Pressbox View: Twins should be looking to 2019 — or 2020
Thank goodness for Eddie Rosario and Eduardo Escobar. Were it not for this dynamic duo, the Minnesota Twins might be having one of the worst seasons in franchise history.
Fans of the late great Kirby Puckett might object to this comparison, but Rosario is using a Puckett-like approach at the plate to produce a dream season. He swings at any pitch he can see and is hitting a team-leading .321. He also leads the club in homers, RBIs and runs scored, and he looks like a lock for his first All-Star Game.
Ditto for Escobar, who has a league-leading 30 doubles and is on pace to drive in more than 100 runs.
But Rosario and Escobar can occupy just two spots in a nine-man batting order, which is why the Twins should already be planning for next year.
With zero chance of a wild-card team coming out of the AL Central, Minnesota’s only hope is to overtake Cleveland for the division title. Pie-in-the-sky optimists will point to the Twins winning a series in Cleveland last weekend as proof that this could happen, but I just don’t see it. Cleveland’s bullpen has struggled, but it will get better, and their lineup top-to-bottom is far superior to Minnesota’s.
The team already took a necessary and obvious first step by getting Miguel Sano out of Minneapolis. He shouldn’t appear in another big-league game this season, as he needs to lose weight, grow up and completely change his approach at the plate. The last thing I want to see is Sano coming up in September, hitting a handful of homers off minor-league call-ups and saying, "I’m back!"
The other decisions the club faces will be more difficult — starting with Joe Mauer.
Mauer will be an unrestricted free agent after this season, but there won’t be much of a market for a concussion-prone first baseman who hits one homer every 40 games and, in terms of RBIs per at-bat, is less productive at the plate than Arizona pitcher Zack Greinke, who has three RBIs in 30 at-bats.
Mauer has 11 RBIs in 151 at-bats. That’s awful.
I hope Mauer makes it easy for the team and hangs ‘em up after this year. He’s made his money, has young children and still has his wits about him. He’ll never be anything close to the hitter he once was, and he could be one dive or collision from a lifetime of headaches or worse.
Then there’s Brian Dozier, who before the season began said he was eager to find out what he could get on the free-agent market in 2019. I suspect that eagerness has faded as Dozier’s production has plummeted.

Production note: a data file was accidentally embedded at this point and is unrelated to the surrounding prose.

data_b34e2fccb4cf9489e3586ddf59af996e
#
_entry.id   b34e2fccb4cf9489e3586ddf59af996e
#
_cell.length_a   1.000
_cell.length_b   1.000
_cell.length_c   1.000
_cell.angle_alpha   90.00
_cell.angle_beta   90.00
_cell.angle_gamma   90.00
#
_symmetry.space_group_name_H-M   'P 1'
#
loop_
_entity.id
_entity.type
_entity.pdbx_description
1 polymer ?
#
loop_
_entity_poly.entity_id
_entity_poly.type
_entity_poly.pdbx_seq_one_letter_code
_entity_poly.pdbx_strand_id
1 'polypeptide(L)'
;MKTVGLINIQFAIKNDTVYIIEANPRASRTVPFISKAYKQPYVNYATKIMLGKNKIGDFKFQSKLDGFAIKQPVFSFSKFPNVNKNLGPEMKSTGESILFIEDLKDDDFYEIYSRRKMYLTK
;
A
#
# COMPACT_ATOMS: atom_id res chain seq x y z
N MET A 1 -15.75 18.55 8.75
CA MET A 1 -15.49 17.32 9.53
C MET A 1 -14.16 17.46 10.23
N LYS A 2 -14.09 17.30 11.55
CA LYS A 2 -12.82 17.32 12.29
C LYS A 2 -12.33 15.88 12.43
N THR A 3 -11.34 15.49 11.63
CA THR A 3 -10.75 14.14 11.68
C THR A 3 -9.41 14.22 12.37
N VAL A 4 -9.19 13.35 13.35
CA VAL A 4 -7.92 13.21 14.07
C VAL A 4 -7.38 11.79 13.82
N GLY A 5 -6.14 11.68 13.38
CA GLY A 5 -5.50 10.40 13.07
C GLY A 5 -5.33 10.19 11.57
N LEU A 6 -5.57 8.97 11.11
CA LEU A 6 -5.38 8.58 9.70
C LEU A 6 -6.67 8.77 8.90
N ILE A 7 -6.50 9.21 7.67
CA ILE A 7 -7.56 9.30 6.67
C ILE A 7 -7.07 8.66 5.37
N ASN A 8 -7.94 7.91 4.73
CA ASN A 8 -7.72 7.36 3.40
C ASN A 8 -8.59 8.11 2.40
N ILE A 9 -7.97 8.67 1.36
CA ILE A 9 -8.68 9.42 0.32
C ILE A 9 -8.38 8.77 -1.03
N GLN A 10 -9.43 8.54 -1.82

He’s hitting .223 with just 10 homers and 29 RBIs, and if last year’s slow free-agent market was any indication, teams won’t throw big dollars and a long-term deal at a run-of-the-mill second baseman who struggles to hit for power in a park that is very friendly to right-handed hitters.
Sadly, Dozier’s lack of production is a blow to the Twins, who will likely find few takers for him as the trade deadline approaches. If he were hitting .280 with 25 dingers, the Twins could have demanded a top-notch prospect for him, but now they’ll be lucky to get a career minor-leaguer who is recovering from Tommy John surgery.
Best-case scenario? Dozier sticks with the Twins until season’s end, signs a club-friendly one-year extension and regains his form before next year’s trade deadline.
Finally, there’s the situation with Byron Buxton and Max Kepler. Buxton’s struggles are well-documented, but Kepler’s less-talked-about inability to hit right-handed pitching grows more alarming every week. He’s hitting just .225 overall and has just one extra-base hit in the month of June.
It’s still too early for the Twins to give up on Buxton or Kepler, but with both eligible for arbitration in 2019, the team shouldn’t be generous. Neither player deserves more than a one-year deal, and neither should go into next spring believing that they’re a lock for the starting lineup. When Kepler and Buxton are hot, they are fun to watch, but no one should mistake an occasional hot streak for a career trajectory.
Bottom line? If the opening day lineup next year includes Dozier, Buxton, Kepler and Sano, there’s a good chance that 12 months from now, we’ll already be looking to 2020.